Now that the film awards season is finally over after the Oscars at the weekend, I hope it is okay to admit I’d never heard of Scotland’s big contender at the turn of the year. However the profile of Krysty Wilson-Cairns in the “ones to watch” edition of The Scotsman magazine at the beginning of January had me gripped.
Her rise from her first job as a runner on Taggart – after talking her way into a work experience stint as a 14 year-old – to co-writing the screenplay for First World War epic 1917 is almost worthy of a movie in itself.
Her story is one of dogged determination to make it in the industry, being marked out as a rising screenwriter in her 20s after developing her own scripts while working in a bar job before she graduated from film school, pitching ideas to Sam Mendes after she met him while working on the horror series Penny Dreadful, and then landing a dream job for her first feature film, 1917, which was partly shot in her home city of Glasgow, in the Govan area where she used to hang around on the set of Taggart.
Since that interview appeared in The Scotsman, Wilson-Cairns has been on a remarkable run, notching up Bafta and Golden Globes wins with Mendes, as well as nominations for best original screenplay at both the Writers Guild of America Awards and the Academy Awards, where 1917 was honoured with three Oscars.
Now one of the hottest names in the British movie industry, Wilson-Cairns has already lined up future projects with Edgar Wright, creator of Shaun of the Dead, Hot Fuzz and Spaced, and the Russo Brothers, directors of the Avengers blockbusters.
With her remarkable ascendancy and awards ceremony appearances rightly capturing the headlines in recent weeks, the seemingly success of Wilson-Cairns will should certainly provide future generations of writers with the impetus to pursue their own ideas and chase their own dreams with even greater vigour.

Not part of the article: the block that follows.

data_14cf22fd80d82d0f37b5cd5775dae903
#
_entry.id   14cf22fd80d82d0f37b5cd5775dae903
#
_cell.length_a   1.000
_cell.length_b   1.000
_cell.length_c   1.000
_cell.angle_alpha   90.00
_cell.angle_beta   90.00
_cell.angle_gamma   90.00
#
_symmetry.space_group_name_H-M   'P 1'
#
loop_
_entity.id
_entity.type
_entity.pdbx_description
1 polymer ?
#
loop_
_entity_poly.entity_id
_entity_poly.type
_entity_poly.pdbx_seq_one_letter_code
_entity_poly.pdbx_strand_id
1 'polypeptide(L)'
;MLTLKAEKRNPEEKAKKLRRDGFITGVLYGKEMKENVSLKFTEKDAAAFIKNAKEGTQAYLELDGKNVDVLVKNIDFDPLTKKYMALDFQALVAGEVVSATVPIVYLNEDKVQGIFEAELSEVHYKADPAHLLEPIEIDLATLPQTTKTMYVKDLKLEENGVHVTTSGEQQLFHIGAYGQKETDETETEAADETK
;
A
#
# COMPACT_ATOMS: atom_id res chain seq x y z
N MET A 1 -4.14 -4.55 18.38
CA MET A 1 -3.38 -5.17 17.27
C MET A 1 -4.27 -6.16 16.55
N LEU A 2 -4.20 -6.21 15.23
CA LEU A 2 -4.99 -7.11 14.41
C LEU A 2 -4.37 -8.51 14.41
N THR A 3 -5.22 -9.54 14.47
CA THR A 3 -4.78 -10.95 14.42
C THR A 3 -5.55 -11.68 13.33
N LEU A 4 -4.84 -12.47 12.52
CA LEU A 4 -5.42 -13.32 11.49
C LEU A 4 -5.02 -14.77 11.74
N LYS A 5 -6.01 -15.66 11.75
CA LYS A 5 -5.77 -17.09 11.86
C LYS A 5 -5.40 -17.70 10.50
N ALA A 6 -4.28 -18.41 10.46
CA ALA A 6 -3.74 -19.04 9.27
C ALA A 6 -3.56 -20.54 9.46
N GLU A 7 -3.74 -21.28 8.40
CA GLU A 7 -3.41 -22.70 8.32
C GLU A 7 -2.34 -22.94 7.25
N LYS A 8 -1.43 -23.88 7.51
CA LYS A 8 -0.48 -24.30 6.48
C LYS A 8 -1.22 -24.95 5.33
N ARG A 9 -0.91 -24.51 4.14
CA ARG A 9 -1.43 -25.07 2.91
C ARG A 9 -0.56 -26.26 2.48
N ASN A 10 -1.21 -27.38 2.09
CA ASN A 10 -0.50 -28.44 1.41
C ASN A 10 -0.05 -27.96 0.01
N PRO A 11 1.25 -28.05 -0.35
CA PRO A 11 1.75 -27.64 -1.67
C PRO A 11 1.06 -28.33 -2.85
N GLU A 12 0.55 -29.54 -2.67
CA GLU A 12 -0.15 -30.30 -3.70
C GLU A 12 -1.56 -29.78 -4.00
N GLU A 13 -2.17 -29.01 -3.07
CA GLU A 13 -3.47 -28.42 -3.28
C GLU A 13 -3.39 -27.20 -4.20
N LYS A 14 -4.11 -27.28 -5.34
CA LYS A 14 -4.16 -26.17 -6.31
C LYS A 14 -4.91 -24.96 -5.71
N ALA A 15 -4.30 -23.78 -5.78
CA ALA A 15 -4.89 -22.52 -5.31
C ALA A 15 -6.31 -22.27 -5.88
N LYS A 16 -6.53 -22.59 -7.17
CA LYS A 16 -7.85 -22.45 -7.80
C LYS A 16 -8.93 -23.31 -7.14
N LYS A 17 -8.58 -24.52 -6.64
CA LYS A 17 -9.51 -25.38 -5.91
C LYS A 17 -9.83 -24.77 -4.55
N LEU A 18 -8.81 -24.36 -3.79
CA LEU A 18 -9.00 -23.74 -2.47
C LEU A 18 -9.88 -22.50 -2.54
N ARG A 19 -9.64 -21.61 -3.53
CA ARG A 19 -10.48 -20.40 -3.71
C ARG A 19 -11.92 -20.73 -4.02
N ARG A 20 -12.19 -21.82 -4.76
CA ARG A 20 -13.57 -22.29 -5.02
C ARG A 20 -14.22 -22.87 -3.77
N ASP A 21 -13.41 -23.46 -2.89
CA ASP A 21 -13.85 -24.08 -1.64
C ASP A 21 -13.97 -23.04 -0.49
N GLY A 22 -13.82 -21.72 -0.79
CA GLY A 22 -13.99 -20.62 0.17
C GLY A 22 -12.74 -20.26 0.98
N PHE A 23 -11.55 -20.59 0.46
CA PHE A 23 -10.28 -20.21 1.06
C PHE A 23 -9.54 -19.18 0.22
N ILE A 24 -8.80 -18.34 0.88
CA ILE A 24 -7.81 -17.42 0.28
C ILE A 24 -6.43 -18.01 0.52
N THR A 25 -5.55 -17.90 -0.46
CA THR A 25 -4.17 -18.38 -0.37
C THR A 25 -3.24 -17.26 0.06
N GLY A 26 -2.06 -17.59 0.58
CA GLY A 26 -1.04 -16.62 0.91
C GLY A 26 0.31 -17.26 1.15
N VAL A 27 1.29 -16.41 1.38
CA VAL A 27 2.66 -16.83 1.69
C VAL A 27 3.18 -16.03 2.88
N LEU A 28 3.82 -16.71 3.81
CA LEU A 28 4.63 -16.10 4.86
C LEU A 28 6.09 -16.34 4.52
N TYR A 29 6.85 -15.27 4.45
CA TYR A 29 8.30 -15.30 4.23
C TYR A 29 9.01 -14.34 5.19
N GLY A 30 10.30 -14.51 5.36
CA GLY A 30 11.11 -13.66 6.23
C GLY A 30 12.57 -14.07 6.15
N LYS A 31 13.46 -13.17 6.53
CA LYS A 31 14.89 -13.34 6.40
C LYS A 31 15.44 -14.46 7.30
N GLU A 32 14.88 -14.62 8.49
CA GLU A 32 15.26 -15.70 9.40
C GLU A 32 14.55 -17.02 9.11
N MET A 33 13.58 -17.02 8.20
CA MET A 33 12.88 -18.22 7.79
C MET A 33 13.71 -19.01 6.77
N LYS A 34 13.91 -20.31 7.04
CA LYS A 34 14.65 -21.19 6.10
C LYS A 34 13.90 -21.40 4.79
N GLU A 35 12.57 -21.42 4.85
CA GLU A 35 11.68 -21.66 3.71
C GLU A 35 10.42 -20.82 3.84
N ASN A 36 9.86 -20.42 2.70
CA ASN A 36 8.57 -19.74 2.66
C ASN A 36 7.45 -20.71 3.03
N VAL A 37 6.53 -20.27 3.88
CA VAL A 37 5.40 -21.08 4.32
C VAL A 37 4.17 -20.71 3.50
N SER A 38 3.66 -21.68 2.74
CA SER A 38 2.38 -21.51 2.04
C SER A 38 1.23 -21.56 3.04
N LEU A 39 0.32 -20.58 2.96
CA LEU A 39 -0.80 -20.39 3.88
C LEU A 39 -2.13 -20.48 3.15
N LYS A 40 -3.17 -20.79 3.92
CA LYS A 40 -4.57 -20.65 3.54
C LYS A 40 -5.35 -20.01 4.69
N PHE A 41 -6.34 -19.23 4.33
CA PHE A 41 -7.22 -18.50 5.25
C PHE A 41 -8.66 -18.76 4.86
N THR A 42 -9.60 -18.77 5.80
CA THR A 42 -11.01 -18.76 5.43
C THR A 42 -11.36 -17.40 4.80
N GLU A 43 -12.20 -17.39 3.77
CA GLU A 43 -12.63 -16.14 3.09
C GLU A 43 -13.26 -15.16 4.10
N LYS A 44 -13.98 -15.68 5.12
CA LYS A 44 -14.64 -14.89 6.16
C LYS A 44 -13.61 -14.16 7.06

There has arguably not been a greater time to be an aspiring screenwriter in the UK, given the recent revival in TV drama, the booming film industry and the success of streaming services such as Netflix.
In Scotland, the advent of the new BBC Scotland channel, a greater commitment from the BBC to make high-quality drama, the extra Scottish Government funding ploughed into the new Screen Scotland agency and the prospects of a new film studio finally getting off the ground – despite the numerous false dawns over the last decade – have given a real shot in the arm to the industry recently.
However could the modern-day equivalent of Taggart provide the real long-term legacy in terms of firing the imagination of future generations of not only screenwriters, but actors, designers, directors and special effects experts?
Just a few days before the Oscars, the producers of Outlander, the Sony-Starz series which has been based in a converted Lanarkshire warehouse since 2013, launch a search for up to 20 trainees for the sixth series of the show.
There is little doubt that the show offers invaluable experience for those hoping to enter the industry. Filming of the latest Fast & Furious blockbuster over several weeks in Ednburgh last autumn also included the hiring of 50 “new entrances” to the industry, who secured jobs as marshals, and more than 850 extras.
What are the odds of history repeating itself and an Oscar nominee emerging from the ranks of the Outlander or Fast & Furious recruits?